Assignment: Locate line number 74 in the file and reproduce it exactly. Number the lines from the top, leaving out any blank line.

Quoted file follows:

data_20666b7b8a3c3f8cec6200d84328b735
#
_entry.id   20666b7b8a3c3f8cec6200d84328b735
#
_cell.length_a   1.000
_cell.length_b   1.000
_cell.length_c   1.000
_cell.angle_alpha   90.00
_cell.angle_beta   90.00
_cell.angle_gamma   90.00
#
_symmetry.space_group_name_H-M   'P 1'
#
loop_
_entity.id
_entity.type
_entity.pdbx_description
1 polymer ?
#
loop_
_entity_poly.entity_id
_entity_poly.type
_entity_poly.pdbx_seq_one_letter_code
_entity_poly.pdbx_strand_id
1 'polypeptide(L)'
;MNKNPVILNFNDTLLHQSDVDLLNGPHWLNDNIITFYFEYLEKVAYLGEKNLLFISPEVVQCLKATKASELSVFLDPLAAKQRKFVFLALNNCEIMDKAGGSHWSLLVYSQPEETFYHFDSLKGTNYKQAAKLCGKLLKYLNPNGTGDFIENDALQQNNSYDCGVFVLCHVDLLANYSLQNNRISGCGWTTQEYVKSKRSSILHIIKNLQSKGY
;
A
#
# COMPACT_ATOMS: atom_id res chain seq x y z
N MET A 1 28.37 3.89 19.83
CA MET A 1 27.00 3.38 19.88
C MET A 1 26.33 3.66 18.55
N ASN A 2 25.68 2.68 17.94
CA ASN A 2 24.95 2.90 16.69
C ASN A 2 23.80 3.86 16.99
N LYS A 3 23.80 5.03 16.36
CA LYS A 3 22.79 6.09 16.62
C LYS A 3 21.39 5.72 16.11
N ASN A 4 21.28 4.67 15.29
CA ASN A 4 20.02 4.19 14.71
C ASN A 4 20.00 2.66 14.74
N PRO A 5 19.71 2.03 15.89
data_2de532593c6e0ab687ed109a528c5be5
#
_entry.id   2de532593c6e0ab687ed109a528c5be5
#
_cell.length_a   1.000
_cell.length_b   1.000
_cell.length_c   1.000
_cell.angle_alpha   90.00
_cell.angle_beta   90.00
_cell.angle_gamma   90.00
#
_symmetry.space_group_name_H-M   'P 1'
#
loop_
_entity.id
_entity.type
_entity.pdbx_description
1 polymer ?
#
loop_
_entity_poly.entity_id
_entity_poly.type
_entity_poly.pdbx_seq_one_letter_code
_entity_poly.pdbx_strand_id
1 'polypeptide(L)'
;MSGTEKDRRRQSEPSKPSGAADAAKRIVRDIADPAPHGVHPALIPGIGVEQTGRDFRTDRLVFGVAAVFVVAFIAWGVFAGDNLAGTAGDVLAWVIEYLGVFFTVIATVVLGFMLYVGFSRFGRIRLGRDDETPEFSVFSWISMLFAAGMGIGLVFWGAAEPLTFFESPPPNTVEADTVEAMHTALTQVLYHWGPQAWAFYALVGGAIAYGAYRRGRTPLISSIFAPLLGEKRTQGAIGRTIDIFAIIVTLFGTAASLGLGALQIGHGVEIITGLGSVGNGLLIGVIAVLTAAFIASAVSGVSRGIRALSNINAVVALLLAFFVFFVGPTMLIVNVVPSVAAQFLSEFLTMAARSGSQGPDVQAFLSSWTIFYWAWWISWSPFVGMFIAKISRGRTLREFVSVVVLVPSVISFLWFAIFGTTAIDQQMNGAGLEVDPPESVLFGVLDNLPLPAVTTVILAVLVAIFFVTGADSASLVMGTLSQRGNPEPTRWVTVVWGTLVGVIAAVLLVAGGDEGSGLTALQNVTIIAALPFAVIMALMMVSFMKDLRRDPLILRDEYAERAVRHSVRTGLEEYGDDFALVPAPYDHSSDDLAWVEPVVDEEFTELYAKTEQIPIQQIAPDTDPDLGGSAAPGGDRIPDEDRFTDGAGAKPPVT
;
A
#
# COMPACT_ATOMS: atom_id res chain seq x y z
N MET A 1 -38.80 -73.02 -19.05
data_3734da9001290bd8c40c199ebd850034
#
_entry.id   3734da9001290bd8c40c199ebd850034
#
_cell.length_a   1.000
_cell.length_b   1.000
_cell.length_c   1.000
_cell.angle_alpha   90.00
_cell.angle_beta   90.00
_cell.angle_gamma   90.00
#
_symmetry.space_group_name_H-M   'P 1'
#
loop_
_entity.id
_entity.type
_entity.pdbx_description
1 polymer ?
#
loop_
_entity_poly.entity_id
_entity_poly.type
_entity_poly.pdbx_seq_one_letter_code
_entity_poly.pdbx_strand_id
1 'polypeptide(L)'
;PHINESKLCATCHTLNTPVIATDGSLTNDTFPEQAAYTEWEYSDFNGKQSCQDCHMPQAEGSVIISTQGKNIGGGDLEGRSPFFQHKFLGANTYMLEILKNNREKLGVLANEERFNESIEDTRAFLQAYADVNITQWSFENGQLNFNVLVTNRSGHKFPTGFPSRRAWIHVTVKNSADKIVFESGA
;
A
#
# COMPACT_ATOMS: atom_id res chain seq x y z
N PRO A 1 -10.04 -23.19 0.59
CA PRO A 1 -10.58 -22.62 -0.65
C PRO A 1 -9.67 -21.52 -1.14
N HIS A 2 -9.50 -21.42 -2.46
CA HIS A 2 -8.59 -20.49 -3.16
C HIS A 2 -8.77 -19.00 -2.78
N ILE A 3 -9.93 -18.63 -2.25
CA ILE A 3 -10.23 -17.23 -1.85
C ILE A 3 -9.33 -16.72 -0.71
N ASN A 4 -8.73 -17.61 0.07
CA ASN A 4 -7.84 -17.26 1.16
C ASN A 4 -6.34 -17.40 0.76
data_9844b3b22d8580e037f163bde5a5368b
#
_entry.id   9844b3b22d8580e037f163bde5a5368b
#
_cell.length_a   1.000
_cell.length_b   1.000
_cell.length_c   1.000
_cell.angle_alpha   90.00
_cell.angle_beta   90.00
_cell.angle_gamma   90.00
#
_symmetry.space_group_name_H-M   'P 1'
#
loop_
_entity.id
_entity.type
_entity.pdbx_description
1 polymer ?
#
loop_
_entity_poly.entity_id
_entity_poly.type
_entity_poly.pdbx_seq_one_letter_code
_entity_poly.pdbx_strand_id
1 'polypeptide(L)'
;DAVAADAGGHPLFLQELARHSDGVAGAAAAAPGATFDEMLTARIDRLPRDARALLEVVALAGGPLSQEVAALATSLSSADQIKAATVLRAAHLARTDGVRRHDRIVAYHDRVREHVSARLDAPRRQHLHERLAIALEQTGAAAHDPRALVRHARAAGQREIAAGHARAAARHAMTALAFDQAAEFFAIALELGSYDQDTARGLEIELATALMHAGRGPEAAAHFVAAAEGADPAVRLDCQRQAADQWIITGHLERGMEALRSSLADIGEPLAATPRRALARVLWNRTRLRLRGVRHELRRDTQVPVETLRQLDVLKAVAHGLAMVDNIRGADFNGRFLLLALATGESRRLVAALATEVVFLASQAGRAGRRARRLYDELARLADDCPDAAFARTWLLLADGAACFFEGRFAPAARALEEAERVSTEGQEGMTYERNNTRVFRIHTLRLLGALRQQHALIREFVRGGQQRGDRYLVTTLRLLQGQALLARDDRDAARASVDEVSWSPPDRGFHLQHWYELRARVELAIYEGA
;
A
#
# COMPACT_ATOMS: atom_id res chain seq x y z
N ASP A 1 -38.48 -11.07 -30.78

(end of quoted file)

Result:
N MET A 1 -38.80 -73.02 -19.05